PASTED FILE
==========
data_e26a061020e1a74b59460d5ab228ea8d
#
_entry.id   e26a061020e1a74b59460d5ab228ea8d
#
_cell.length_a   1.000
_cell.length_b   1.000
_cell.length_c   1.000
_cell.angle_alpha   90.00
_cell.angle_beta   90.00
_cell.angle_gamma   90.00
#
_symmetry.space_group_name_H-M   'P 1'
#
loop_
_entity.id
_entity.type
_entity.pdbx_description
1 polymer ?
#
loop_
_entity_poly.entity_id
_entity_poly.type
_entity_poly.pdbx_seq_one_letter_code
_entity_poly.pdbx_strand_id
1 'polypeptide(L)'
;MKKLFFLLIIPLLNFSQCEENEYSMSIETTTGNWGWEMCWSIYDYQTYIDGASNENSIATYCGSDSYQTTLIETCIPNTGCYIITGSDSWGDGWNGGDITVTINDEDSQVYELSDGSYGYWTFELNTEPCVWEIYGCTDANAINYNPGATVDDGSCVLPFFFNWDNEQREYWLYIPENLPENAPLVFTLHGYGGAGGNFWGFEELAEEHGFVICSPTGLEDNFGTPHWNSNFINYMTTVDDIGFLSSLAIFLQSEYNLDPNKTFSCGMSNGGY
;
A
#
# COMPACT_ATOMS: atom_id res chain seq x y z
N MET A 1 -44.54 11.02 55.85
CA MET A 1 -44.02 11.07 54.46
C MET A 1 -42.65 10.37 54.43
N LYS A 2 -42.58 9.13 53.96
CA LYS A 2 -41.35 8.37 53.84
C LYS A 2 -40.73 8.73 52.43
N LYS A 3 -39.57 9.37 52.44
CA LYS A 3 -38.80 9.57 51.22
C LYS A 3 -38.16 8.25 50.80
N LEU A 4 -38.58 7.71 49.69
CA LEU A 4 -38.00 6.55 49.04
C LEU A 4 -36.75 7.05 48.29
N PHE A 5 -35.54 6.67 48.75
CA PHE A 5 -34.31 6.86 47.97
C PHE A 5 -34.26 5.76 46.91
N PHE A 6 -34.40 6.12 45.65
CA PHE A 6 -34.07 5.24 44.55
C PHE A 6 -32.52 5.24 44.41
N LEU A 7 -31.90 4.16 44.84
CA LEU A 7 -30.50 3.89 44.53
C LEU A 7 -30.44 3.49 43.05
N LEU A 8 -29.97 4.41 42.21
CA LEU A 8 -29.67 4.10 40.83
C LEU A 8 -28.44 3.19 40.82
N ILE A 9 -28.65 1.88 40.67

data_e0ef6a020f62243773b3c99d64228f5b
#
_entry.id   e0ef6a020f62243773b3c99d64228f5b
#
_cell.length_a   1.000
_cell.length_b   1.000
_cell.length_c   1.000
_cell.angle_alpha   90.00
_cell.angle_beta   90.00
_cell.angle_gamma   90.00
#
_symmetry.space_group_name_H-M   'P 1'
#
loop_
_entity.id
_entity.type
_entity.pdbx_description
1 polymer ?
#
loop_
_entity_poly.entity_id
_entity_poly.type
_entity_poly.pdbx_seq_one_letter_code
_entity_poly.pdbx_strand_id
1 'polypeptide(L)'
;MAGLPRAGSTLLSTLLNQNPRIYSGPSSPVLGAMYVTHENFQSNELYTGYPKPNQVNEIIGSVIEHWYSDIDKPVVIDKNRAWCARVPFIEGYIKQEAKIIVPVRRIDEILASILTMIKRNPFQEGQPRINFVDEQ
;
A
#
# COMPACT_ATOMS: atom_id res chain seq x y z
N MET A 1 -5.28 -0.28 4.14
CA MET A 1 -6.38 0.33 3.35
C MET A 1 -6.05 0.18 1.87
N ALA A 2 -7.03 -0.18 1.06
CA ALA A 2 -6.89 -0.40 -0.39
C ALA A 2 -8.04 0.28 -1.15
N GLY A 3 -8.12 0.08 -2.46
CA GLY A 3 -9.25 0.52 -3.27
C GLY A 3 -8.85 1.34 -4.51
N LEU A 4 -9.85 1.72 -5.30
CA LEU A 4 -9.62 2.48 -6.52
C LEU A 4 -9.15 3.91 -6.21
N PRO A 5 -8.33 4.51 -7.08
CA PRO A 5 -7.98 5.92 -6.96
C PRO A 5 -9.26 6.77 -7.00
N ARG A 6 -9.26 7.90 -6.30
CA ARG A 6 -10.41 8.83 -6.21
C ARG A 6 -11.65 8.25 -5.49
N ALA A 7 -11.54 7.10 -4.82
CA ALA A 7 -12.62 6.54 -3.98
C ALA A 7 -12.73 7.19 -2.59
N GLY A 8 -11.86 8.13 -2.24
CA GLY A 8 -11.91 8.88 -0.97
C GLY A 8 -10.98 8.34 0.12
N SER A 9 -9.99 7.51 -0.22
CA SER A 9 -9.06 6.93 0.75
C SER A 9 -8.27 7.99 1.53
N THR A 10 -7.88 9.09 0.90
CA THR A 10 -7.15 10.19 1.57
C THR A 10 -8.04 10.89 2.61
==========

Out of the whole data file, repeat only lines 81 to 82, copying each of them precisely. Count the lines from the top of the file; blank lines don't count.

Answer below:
;MAGLPRAGSTLLSTLLNQNPRIYSGPSSPVLGAMYVTHENFQSNELYTGYPKPNQVNEIIGSVIEHWYSDIDKPVVIDKNRAWCARVPFIEGYIKQEAKIIVPVRRIDEILASILTMIKRNPFQEGQPRINFVDEQ
;